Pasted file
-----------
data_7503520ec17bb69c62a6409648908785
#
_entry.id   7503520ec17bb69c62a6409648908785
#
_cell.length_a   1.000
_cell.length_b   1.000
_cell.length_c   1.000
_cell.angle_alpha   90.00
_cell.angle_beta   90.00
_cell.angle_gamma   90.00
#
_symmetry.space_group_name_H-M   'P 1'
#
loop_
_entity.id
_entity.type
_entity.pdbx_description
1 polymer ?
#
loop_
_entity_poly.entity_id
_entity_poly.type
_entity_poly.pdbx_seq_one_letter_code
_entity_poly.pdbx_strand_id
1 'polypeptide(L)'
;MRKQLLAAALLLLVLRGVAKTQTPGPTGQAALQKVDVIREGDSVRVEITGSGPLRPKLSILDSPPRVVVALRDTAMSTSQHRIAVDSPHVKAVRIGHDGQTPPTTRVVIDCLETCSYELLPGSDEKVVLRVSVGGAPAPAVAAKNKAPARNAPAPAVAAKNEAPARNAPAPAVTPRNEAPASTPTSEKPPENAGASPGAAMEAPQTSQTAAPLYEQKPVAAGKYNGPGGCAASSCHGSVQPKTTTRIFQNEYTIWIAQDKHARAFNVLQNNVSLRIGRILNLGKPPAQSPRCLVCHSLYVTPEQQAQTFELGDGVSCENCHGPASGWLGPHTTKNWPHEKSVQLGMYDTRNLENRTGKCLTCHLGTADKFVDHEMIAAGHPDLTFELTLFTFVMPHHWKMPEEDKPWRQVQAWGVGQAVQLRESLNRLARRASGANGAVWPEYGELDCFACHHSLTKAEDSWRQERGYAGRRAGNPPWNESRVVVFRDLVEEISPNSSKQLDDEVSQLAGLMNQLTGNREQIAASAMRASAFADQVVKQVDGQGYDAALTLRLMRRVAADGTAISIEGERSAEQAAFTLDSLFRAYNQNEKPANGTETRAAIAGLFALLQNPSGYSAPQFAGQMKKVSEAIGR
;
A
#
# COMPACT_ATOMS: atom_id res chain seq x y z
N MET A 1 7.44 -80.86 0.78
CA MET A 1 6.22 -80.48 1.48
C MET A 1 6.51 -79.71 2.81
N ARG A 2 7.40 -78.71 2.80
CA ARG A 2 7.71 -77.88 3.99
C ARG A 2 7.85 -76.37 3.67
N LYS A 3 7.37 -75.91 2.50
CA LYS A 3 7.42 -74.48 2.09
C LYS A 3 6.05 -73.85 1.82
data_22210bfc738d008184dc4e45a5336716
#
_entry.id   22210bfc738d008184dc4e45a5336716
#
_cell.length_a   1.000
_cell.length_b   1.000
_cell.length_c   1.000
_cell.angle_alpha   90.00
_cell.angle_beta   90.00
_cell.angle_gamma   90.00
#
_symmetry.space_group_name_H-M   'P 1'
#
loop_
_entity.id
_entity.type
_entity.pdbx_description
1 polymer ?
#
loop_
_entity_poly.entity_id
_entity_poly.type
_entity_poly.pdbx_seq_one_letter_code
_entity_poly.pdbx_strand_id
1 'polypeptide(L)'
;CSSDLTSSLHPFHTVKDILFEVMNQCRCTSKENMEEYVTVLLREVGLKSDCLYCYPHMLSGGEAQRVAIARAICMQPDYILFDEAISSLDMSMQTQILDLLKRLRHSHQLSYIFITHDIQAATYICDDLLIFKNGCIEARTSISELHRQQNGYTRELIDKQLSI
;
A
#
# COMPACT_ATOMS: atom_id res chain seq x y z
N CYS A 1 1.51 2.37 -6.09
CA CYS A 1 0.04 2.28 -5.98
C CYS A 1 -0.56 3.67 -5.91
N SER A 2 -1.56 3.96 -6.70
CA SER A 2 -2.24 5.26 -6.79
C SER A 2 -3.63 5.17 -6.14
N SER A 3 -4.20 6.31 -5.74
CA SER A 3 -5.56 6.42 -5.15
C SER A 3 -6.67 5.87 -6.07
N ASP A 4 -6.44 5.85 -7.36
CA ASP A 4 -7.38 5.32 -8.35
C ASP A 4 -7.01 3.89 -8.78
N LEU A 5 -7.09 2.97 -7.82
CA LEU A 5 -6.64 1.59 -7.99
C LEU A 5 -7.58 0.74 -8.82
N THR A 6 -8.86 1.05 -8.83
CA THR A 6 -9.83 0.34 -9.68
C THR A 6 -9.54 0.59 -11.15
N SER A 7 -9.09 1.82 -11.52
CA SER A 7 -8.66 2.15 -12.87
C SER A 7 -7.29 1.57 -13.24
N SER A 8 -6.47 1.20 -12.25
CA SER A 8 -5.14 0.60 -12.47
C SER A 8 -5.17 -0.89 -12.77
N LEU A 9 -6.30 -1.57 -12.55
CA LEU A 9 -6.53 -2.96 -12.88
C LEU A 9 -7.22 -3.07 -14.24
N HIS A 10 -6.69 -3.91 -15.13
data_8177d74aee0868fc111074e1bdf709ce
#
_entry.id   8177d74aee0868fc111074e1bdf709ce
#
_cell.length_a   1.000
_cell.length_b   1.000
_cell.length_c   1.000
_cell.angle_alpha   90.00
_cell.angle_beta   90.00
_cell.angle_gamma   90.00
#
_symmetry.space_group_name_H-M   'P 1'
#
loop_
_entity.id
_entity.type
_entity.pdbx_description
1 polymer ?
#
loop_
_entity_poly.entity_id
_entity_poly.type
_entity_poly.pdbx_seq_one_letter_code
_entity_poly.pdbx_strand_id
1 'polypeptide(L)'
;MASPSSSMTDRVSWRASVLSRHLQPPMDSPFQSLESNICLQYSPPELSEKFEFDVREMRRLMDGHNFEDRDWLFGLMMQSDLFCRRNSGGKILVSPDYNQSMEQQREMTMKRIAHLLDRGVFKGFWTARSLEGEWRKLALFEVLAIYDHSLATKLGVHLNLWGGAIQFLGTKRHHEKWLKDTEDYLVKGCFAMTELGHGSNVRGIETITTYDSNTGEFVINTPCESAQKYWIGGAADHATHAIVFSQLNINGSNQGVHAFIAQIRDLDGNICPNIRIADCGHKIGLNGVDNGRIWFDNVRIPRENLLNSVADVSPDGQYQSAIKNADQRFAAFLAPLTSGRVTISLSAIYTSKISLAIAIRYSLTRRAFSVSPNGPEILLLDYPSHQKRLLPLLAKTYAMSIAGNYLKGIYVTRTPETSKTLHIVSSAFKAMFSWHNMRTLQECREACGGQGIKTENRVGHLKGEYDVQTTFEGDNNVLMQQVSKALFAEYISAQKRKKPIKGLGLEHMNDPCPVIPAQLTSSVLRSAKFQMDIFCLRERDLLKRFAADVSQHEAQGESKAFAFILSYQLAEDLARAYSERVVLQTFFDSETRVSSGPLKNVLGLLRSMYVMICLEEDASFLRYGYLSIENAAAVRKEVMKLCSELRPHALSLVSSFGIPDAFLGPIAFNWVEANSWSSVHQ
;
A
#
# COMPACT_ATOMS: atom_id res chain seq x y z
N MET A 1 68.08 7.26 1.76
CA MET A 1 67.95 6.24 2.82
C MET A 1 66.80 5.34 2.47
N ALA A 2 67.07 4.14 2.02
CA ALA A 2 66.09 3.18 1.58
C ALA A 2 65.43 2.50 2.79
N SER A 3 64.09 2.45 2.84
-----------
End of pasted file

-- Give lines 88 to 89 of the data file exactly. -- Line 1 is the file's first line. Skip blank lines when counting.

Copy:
N SER A 7 -9.09 1.82 -11.52
CA SER A 7 -8.66 2.15 -12.87